Lastly, on the final day of the legislative session, Democrats wiped out a series of restrictions on abortion. They chipped away at reporting requirements for abortion procedures, ended a 24-hour waiting period and mandate that both parents sign off on a minor's abortion, increased funding available for abortions and ended a program that funded nonprofits that advocate against abortions.
Taken together, the changes are the largest shift in abortion law the state has seen in generations. Democrats at the Capitol say they'll aim to send a constitutional amendment to voters next year guaranteeing the right to abortion.
Connecticut expands who can provide abortions
Before the Dobbs decision, but after the draft abortion opinion was leaked out of the U.S. Supreme Court in 2022, Connecticut passed the Reproductive Freedom Defense Act. The law protects healthcare providers and patients from so-called "bounty hunter" lawsuits that seek to prosecute them for traveling out of state for an abortion. The law also allows nurse-midwives, advanced practice registered nurses, and physician assistants to perform abortions — expanding the number of clinicians and facilities available to provide abortions.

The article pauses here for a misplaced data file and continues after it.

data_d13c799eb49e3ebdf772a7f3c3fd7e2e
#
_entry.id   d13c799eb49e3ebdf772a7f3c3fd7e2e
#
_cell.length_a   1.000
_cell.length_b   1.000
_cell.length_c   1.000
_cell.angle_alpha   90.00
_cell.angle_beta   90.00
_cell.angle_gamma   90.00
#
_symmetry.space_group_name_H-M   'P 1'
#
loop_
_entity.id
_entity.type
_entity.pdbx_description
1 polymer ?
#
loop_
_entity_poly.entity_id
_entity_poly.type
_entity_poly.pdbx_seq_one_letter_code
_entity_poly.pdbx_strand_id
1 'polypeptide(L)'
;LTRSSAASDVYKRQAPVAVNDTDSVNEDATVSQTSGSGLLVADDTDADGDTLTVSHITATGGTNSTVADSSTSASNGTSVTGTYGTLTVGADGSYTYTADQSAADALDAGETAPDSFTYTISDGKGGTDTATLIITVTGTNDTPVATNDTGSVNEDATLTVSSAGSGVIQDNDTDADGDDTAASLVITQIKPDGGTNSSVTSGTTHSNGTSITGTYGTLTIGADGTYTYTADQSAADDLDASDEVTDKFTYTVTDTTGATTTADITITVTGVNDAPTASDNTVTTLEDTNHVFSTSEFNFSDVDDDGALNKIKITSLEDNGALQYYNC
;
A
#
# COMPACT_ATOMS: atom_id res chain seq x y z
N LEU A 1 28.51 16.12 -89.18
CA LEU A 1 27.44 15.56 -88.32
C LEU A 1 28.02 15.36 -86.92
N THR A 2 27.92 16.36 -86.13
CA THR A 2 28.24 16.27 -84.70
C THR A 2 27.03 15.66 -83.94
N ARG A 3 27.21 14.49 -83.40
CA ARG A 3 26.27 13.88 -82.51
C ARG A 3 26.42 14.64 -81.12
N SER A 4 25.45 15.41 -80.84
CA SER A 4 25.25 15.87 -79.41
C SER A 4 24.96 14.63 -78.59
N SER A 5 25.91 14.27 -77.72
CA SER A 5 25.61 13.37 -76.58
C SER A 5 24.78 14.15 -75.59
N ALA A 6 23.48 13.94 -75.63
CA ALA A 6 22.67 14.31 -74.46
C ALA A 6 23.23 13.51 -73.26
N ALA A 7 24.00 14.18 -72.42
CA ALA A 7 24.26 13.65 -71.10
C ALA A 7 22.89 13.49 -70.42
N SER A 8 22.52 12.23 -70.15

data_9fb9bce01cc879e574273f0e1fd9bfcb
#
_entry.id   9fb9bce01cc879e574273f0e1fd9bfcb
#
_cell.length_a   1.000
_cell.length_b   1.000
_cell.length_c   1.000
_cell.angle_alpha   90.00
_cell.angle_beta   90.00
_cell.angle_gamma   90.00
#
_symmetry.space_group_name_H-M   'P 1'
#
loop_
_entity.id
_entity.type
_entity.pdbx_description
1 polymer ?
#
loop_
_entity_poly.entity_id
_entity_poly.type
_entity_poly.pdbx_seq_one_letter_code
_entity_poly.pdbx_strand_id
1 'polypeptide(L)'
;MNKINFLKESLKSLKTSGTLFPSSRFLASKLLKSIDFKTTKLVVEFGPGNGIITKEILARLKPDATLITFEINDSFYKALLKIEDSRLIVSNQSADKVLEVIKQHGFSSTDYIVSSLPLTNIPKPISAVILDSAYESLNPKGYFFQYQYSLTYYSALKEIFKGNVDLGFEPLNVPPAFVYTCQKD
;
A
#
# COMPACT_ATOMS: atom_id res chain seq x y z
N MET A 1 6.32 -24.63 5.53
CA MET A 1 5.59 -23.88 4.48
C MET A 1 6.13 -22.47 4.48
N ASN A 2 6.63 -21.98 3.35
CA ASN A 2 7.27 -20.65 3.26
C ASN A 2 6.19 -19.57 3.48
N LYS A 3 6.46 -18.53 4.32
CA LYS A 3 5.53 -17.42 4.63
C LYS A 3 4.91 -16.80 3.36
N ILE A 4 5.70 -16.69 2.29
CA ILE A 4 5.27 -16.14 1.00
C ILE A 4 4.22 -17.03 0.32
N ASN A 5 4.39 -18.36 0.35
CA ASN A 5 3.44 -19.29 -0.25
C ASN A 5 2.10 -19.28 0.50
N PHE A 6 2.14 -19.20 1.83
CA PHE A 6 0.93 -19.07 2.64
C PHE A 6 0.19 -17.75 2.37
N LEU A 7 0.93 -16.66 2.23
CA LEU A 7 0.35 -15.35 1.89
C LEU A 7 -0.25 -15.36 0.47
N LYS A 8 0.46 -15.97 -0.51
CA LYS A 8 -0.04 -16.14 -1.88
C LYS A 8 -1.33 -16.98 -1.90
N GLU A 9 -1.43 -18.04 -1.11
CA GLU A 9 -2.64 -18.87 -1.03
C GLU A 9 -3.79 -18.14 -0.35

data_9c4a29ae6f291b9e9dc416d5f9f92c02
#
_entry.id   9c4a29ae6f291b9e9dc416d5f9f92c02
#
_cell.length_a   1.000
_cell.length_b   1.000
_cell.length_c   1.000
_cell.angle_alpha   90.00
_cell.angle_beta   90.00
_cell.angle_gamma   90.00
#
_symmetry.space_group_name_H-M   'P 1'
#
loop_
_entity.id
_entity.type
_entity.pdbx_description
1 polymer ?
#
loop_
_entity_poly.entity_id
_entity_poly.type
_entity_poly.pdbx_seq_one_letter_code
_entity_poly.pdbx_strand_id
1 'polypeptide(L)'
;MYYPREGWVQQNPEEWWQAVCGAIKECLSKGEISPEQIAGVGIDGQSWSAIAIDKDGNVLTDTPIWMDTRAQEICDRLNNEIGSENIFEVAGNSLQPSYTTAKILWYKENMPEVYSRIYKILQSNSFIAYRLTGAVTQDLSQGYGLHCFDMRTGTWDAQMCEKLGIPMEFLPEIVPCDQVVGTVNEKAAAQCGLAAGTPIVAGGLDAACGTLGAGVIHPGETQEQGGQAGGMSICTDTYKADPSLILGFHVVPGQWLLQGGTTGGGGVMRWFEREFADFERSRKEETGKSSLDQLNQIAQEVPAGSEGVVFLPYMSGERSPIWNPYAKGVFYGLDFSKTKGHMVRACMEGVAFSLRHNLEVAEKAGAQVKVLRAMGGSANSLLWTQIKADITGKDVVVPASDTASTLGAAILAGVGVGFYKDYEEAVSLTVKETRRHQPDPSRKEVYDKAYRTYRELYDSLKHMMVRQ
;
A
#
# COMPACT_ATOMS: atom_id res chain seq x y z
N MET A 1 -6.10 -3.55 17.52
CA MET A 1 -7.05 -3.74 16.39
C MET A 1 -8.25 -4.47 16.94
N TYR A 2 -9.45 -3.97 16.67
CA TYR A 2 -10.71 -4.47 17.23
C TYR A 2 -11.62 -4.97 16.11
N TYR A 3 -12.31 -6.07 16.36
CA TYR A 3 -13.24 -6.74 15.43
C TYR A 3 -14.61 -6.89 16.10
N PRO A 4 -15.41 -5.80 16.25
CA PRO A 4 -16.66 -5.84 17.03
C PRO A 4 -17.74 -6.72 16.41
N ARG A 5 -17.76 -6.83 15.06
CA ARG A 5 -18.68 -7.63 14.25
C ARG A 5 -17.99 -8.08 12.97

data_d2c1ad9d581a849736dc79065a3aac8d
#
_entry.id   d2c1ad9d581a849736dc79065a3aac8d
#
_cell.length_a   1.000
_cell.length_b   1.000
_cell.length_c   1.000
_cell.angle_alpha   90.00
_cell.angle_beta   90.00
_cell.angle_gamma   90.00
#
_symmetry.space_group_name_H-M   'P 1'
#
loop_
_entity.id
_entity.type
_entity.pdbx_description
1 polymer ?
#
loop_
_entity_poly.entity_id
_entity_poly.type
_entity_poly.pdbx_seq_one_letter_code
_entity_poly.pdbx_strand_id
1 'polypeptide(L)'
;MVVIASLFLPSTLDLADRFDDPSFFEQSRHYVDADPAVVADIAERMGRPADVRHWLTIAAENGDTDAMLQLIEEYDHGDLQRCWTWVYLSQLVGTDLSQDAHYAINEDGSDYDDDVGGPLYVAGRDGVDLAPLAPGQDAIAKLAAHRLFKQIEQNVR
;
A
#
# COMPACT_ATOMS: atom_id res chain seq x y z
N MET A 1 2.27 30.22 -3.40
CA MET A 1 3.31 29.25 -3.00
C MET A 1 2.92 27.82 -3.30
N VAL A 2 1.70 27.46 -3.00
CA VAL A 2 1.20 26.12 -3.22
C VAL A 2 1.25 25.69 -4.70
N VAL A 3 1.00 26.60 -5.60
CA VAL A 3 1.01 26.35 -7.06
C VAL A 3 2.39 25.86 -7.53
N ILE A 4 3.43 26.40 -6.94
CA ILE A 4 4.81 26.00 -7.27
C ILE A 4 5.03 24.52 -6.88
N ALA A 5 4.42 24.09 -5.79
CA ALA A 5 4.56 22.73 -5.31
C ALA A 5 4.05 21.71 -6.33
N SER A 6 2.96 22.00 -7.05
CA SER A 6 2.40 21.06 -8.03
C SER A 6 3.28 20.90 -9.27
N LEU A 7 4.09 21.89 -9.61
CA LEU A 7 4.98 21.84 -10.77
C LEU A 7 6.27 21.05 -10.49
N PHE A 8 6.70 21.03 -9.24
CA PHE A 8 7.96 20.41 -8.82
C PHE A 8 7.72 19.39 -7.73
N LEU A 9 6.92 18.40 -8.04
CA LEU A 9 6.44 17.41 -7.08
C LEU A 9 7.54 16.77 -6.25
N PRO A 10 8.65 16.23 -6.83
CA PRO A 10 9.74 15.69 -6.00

This legislative session, lawmakers passed a bill to allow pharmacists to prescribe birth control and emergency contraception. Earlier this week, state Attorney General William Tong appointed two special councils to ensure reproductive healthcare is protected in Connecticut.
Nicole Nixon is a politics reporter at CapRadio, Scott Maucione is WYPR's health reporter, Rick Pluta is Michigan Public Radio's managing editor and state Capitol bureau chief, Mawa Iqbal is a statehouse reporter at WBEZ, Bente Birkeland is Colorado Public Radio's public affairs reporter, Dirk VanderHart covers Oregon politics and government for OPB, Dana Ferguson is Minnesota Public Radio's politics reporter, Molly Ingram is a reporter at WSHU.